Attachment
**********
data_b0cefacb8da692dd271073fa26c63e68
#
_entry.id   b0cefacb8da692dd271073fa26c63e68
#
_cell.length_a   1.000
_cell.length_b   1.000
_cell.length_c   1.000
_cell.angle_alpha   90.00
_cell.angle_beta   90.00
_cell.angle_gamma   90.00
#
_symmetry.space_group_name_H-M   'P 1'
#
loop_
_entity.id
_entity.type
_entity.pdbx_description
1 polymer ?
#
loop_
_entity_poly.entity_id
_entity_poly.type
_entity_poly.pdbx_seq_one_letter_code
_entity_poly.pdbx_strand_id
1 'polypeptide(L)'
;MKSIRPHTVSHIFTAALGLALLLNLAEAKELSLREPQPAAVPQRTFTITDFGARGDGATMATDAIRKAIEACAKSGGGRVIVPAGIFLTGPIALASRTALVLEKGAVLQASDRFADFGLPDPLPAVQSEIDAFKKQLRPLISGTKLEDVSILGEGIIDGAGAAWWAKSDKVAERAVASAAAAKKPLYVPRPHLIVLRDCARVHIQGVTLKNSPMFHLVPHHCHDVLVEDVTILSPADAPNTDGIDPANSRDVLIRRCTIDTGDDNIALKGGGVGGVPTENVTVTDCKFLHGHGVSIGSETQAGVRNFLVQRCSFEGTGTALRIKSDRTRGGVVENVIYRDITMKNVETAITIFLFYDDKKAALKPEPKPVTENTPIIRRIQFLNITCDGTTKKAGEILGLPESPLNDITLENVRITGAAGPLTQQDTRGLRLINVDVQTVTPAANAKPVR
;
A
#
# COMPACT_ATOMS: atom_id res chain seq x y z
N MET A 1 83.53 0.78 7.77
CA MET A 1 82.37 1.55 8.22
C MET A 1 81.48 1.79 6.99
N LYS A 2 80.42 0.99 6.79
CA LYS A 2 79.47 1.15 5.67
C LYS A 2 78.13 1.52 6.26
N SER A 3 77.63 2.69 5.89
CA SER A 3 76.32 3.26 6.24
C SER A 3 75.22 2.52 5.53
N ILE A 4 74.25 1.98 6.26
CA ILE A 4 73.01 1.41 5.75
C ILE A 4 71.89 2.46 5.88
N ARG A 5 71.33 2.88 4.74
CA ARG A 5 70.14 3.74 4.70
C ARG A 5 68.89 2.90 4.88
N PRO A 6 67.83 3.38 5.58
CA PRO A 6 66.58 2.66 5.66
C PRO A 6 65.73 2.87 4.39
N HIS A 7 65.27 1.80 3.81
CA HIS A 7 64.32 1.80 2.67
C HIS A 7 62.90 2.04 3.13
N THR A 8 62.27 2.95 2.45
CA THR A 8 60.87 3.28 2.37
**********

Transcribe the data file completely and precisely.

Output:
data_b0cefacb8da692dd271073fa26c63e68
#
_entry.id   b0cefacb8da692dd271073fa26c63e68
#
_cell.length_a   1.000
_cell.length_b   1.000
_cell.length_c   1.000
_cell.angle_alpha   90.00
_cell.angle_beta   90.00
_cell.angle_gamma   90.00
#
_symmetry.space_group_name_H-M   'P 1'
#
loop_
_entity.id
_entity.type
_entity.pdbx_description
1 polymer ?
#
loop_
_entity_poly.entity_id
_entity_poly.type
_entity_poly.pdbx_seq_one_letter_code
_entity_poly.pdbx_strand_id
1 'polypeptide(L)'
;MKSIRPHTVSHIFTAALGLALLLNLAEAKELSLREPQPAAVPQRTFTITDFGARGDGATMATDAIRKAIEACAKSGGGRVIVPAGIFLTGPIALASRTALVLEKGAVLQASDRFADFGLPDPLPAVQSEIDAFKKQLRPLISGTKLEDVSILGEGIIDGAGAAWWAKSDKVAERAVASAAAAKKPLYVPRPHLIVLRDCARVHIQGVTLKNSPMFHLVPHHCHDVLVEDVTILSPADAPNTDGIDPANSRDVLIRRCTIDTGDDNIALKGGGVGGVPTENVTVTDCKFLHGHGVSIGSETQAGVRNFLVQRCSFEGTGTALRIKSDRTRGGVVENVIYRDITMKNVETAITIFLFYDDKKAALKPEPKPVTENTPIIRRIQFLNITCDGTTKKAGEILGLPESPLNDITLENVRITGAAGPLTQQDTRGLRLINVDVQTVTPAANAKPVR
;
A
#
# COMPACT_ATOMS: atom_id res chain seq x y z
N MET A 1 83.53 0.78 7.77
CA MET A 1 82.37 1.55 8.22
C MET A 1 81.48 1.79 6.99
N LYS A 2 80.42 0.99 6.79
CA LYS A 2 79.47 1.15 5.67
C LYS A 2 78.13 1.52 6.26
N SER A 3 77.63 2.69 5.89
CA SER A 3 76.32 3.26 6.24
C SER A 3 75.22 2.52 5.53
N ILE A 4 74.25 1.98 6.26
CA ILE A 4 73.01 1.41 5.75
C ILE A 4 71.89 2.46 5.88
N ARG A 5 71.33 2.88 4.74
CA ARG A 5 70.14 3.74 4.70
C ARG A 5 68.89 2.90 4.88
N PRO A 6 67.83 3.38 5.58
CA PRO A 6 66.58 2.66 5.66
C PRO A 6 65.73 2.87 4.39
N HIS A 7 65.27 1.80 3.81
CA HIS A 7 64.32 1.80 2.67
C HIS A 7 62.90 2.04 3.13
N THR A 8 62.27 2.95 2.45
CA THR A 8 60.87 3.28 2.37